- A tornado watch was in effect for portions of Alabama and the panhandle of Florida, along with most of southern Georgia.
- Over 55,000 homes and businesses were without power from eastern Texas to southern Mississippi.
- It’s been a deadly start to the severe weather season in the South.
Another round of deadly severe storms battered the South on Tuesday, with hail the size of a golf ball and howling winds wreaking havoc, as the National Weather Service issued several tornado warnings at the beginning of what was forecast to be two days of violent weather across the region.
In eastern Texas, WM Soloman, 71, died when storm winds toppled a tree onto his home in Whitehouse, about 100 miles southeast of Dallas, Whitehouse Mayor James Wansley said.
In central Alabama, emergency officials were assessing the impact Tuesday of several damaging storms that included at least one confirmed tornado.
Radar and the National Weather Service indicated a tornado on the ground south of Wetumpka, Alabama, at about 11 am Trees and power lines were down throughout the county, but no injuries had been reported.
There were also several reports of tornadoes in Mississippi on Tuesday, the Storm Prediction Center said.
Forecasters warned of a destructive day of weather across the region: “Severe thunderstorms are expected today across the Deep South, especially from southeast Mississippi and southern Alabama to the Carolinas,” the Storm Prediction Center said Tuesday. “A swath of damaging wind likes and several tornadoes are possible across the region, including the risk of a strong tornado.”
The area most at risk includes more than 8 million people across the Alabama cities of Mobile and Montgomery; Tallahassee, Fla.; and Columbus and Savannah in Georgia.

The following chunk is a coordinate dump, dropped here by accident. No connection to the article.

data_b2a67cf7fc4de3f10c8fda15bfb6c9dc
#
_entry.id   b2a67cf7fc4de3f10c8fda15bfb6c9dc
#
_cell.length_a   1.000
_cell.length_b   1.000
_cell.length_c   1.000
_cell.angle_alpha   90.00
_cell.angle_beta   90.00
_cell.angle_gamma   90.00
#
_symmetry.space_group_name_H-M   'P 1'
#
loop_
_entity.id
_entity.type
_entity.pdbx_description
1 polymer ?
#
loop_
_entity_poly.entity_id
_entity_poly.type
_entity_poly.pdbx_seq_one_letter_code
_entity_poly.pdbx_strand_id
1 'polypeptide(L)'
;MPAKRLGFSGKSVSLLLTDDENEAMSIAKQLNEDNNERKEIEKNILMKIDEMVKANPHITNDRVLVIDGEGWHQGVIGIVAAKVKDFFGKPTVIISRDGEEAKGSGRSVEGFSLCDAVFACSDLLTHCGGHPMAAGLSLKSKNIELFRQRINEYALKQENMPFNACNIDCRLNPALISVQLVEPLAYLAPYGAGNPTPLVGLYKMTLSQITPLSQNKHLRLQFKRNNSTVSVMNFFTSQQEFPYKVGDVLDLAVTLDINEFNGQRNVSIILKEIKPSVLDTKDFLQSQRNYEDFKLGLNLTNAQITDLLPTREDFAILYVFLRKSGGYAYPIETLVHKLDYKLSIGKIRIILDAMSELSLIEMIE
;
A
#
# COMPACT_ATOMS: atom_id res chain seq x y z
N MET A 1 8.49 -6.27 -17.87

A tornado watch was in effect for portions of Alabama and the panhandle of Florida, along with most of southern Georgia and South Caro, the Weather Service said.
More than 43,000 homes and businesses were without power from eastern Texas to Georgia, according to the utility tracker poweroutage.us.
Heavy to excessive rainfall was also possible, the Weather Service said. Downpours may linger for a time in the wake of the line of storms on Tuesday, which can increase the risk of urban and small stream flooding, according to AccuWeather.
The threat of damaging weather will move to the north Wednesday, forecasters said, with severe storms possible across an area stretching from western Alabama to the western tip of the Carolinas.
More than 10 million people in metro areas including Atlanta; Birmingham; and Chattanooga, Tennessee, will be at risk, the Storm Prediction Center said.
It has been a deadly start to the severe weather season in the South: About two weeks ago, an EF3 tornado pummeled parts of the New Orleans area and left at least one person dead and several injured, AccuWeather said. Storms also killed at least two people in the Florida Panhandle last week.
Contributing: The Associated Press; The Montgomery Advertiser
George is Digismak’s reported cum editor with 13 years of experience in Journalism